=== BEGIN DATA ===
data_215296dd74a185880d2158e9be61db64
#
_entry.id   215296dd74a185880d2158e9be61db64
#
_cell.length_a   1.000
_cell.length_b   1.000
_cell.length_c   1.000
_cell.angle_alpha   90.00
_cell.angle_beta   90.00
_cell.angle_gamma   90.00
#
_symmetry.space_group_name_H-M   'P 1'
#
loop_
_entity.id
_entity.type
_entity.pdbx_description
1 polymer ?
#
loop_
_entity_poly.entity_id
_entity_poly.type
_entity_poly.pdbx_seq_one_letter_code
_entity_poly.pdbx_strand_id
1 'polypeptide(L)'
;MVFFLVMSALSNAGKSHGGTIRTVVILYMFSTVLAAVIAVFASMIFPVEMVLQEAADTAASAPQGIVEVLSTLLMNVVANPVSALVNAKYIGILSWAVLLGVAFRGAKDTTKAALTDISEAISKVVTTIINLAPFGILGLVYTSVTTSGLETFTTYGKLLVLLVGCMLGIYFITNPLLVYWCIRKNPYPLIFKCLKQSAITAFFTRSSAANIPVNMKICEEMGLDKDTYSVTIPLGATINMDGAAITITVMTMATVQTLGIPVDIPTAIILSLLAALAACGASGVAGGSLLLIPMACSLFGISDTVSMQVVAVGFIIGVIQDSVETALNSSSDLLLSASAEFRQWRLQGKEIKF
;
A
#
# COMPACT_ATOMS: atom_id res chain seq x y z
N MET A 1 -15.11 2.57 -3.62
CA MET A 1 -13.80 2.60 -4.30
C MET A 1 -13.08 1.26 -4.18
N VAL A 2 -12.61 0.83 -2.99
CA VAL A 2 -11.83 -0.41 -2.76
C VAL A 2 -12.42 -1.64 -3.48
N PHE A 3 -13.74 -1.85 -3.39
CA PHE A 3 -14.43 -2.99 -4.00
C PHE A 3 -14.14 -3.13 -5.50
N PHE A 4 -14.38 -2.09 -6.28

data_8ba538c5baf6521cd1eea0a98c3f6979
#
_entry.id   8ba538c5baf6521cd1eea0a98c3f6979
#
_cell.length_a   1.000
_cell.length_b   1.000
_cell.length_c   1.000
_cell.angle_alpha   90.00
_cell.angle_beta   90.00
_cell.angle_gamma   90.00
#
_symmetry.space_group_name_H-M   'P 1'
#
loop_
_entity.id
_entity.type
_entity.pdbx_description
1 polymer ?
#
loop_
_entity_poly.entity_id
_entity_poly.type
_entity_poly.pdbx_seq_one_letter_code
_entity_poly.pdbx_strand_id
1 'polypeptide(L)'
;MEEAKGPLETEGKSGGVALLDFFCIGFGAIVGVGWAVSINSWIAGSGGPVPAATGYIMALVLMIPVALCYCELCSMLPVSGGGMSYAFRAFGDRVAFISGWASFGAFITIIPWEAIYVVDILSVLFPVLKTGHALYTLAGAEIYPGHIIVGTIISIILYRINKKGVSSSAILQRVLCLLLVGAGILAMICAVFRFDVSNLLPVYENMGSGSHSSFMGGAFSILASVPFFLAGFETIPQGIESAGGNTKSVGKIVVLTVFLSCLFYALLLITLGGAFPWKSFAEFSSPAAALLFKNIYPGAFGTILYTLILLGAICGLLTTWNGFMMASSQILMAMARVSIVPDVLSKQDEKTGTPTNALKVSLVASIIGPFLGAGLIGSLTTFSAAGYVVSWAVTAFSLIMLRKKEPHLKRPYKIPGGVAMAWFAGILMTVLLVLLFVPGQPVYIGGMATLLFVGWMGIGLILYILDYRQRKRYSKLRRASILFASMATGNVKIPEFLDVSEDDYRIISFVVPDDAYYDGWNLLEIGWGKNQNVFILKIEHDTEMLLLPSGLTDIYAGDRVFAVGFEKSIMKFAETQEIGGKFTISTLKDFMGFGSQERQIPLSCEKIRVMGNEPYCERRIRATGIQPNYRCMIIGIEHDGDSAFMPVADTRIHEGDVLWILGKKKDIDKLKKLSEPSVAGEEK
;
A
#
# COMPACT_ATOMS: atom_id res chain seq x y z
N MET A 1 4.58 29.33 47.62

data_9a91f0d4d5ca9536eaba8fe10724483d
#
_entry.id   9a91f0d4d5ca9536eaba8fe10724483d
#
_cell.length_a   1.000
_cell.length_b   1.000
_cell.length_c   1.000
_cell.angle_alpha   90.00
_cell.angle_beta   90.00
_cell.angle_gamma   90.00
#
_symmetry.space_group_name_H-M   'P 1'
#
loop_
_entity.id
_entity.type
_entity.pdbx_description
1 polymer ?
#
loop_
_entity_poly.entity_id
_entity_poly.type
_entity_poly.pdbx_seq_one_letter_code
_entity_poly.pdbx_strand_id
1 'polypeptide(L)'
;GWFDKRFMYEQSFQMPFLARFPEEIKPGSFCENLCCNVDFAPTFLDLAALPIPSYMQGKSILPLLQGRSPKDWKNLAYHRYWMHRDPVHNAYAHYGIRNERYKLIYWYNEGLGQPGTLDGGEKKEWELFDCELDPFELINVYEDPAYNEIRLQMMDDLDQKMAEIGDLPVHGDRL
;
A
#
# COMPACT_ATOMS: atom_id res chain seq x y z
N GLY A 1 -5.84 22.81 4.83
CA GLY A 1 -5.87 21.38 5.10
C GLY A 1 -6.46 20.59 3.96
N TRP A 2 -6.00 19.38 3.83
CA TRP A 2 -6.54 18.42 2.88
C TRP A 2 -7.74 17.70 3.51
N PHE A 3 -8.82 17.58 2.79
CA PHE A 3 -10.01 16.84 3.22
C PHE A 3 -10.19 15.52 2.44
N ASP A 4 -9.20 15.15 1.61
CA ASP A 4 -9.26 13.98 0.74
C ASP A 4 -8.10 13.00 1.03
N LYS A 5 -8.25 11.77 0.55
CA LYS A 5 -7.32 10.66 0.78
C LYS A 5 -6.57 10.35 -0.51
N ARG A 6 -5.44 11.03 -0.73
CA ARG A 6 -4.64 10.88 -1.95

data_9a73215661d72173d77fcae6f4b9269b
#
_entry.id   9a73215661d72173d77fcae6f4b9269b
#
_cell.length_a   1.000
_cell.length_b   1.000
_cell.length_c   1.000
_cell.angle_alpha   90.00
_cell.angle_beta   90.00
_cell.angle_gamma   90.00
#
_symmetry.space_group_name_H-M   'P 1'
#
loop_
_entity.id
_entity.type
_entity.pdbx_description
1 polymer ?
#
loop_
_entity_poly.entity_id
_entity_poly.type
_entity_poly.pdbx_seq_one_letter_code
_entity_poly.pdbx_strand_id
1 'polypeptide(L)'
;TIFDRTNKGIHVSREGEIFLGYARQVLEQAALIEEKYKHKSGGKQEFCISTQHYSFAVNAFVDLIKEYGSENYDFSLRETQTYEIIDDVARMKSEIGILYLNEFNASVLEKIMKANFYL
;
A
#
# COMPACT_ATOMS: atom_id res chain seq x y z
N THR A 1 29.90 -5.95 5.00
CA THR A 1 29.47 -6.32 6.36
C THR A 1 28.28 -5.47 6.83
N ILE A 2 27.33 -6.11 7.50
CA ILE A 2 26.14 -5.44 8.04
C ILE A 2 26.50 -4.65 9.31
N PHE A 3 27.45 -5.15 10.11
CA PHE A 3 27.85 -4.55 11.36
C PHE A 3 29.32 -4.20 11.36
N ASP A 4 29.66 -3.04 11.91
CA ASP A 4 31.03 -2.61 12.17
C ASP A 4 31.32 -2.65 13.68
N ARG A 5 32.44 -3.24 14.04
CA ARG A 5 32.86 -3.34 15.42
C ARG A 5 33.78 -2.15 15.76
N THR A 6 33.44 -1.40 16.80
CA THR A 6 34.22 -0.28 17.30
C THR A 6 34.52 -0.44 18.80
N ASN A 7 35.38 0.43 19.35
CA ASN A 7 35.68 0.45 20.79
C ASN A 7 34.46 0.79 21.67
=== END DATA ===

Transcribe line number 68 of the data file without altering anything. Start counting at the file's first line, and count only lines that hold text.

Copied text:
A